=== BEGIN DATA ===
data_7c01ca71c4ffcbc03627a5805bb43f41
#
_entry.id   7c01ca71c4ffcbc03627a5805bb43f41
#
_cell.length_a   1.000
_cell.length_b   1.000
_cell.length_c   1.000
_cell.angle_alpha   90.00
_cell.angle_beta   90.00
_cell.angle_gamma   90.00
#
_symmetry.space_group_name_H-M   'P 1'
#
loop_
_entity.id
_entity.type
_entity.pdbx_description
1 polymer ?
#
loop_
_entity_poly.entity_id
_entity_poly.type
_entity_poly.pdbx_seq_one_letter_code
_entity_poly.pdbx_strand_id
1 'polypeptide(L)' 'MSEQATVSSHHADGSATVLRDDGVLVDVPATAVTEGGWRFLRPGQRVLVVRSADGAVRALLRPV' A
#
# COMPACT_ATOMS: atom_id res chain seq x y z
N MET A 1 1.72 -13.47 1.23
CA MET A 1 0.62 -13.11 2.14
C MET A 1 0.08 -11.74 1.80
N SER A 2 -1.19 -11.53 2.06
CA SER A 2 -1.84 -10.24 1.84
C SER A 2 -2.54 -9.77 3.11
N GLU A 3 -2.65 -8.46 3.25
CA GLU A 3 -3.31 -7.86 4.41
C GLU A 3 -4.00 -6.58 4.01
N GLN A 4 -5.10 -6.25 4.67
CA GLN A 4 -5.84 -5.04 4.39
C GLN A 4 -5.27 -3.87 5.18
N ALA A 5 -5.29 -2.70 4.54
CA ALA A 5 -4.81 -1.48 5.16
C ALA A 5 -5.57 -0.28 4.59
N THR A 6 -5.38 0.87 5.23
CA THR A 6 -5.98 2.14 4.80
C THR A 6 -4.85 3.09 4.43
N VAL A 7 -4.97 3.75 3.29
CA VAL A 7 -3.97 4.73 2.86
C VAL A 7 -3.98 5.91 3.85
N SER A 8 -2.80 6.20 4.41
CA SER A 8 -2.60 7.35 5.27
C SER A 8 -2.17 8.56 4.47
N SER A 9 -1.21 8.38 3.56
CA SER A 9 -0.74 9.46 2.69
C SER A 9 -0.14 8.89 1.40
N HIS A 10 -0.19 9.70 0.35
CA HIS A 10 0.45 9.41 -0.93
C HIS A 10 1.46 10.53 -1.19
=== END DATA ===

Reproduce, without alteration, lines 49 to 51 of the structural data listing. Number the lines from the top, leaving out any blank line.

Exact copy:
N SER A 8 -2.80 6.20 4.41
CA SER A 8 -2.60 7.35 5.27
C SER A 8 -2.17 8.56 4.47